Nuclear radiation As well as harmful cosmic rays, which makes them eligible to protect humans from this deadly radiation, which may open the way for exploration of more secrets The spaceOr even set up future Mars colonies, according to Magazine "New Scientist" The prestigious British scientific.

In 1991, 5 years after the Chernobyl disaster, black fungi were found sprouting over the remains of the abandoned reactor walls.

After studying these fungi, scientists discovered that they grow towards radiation as if they were attracted to it, because they contain pigments that allow them to absorb harmful rays and convert them into energy.

These fungi work in the same way that plants convert carbon dioxide into Oxygen And glucose in the photosynthesis process.

Exposure to cosmic rays poses a great danger to astronauts who leave the protective atmosphere of the Earth, and can be protected with shields of steel and other materials, but these materials must be shipped from Earth, which is difficult and expensive.

A researcher at Stanford University and co-author of the study, Nils Afrish said"New Scientist": "What makes fungi a great solution is that you only need a few grams to start", In reference to its rapid growth and reproduction.

Afrish pointed out that the fungi reproduce self, and"Even with a strong solar glow, you’ll be able to grow again in a few days".

The results of the study have not been published yet, leaving the scientific community waiting for the conclusion that could revolutionize human protection from radiation.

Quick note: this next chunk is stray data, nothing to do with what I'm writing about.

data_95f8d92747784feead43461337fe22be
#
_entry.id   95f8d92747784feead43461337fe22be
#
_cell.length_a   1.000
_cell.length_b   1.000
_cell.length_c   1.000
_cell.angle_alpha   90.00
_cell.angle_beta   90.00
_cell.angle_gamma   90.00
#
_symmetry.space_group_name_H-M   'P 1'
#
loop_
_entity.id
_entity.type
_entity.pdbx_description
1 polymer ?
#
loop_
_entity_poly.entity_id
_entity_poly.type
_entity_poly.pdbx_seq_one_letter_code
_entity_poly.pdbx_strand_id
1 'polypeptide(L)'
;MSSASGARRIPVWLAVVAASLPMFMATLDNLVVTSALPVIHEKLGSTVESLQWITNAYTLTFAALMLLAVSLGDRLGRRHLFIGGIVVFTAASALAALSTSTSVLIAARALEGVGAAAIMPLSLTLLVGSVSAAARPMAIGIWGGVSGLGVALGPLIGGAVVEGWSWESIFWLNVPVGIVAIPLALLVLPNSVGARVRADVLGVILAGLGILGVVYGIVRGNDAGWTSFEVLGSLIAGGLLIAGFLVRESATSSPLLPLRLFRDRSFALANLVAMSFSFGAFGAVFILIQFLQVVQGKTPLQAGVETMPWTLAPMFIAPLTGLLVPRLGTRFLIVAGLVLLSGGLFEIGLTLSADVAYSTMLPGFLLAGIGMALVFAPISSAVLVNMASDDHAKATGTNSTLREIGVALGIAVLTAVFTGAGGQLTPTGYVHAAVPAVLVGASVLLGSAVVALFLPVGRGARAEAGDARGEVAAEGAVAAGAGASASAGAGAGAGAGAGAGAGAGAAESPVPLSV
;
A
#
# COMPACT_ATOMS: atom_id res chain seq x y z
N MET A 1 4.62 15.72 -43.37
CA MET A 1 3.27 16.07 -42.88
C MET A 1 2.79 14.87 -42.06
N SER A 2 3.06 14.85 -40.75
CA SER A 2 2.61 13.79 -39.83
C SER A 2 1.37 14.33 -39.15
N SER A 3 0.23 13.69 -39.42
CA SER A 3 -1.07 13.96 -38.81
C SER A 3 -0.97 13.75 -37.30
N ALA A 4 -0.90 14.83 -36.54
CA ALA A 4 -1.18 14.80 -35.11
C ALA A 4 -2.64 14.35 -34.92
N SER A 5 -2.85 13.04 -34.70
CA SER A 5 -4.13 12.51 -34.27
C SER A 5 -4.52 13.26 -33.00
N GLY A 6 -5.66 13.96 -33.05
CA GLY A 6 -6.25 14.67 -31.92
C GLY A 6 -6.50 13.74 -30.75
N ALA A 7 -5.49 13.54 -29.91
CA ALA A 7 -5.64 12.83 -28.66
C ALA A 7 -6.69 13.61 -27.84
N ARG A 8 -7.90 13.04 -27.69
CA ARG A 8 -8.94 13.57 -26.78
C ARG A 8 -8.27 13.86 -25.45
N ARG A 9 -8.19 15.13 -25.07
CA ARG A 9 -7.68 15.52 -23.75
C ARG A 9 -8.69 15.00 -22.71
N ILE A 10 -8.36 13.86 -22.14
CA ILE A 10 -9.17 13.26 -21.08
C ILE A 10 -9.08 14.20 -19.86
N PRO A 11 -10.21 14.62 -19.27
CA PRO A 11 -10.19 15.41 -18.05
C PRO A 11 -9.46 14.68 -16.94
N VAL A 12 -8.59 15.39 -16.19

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Researchers said that these fungi can absorb nuclear radiation as well as harmful cosmic rays, which makes them eligible to protect humans from this deadly radiation, which may open the way for exploration of more space secrets, or even the establishment of future Mars colonies, according to the scientific journal “New Scientist”. The most prestigious British.

In 1991, 5 years after the Chernobyl disaster, black fungi were found sprouting over the remains of the abandoned reactor walls.

After studying these fungi, scientists discovered that they grow towards radiation as if they were attracted to it, because they contain pigments that allow them to absorb harmful rays and convert them into energy.

These fungi work in the same way that plants convert carbon dioxide into oxygen and glucose in photosynthesis.

Exposure to cosmic rays poses a great danger to astronauts who leave the protective atmosphere of the Earth, and can be protected with shields of steel and other materials, but these materials must be shipped from Earth, which is difficult and expensive.

“What makes fungi a great solution, is that you only need a few grams to start,” said Nils Afrish, a researcher at Stanford University and co-author of the study, for New Scientist, referring to their rapid growth and reproduction.

Afrish noted that the fungi reproduce themselves, and “even with a strong solar flare, you will be able to grow again in a few days.”

The results of the study have not been published yet, leaving the scientific community waiting for the conclusion that could revolutionize human protection from radiation.

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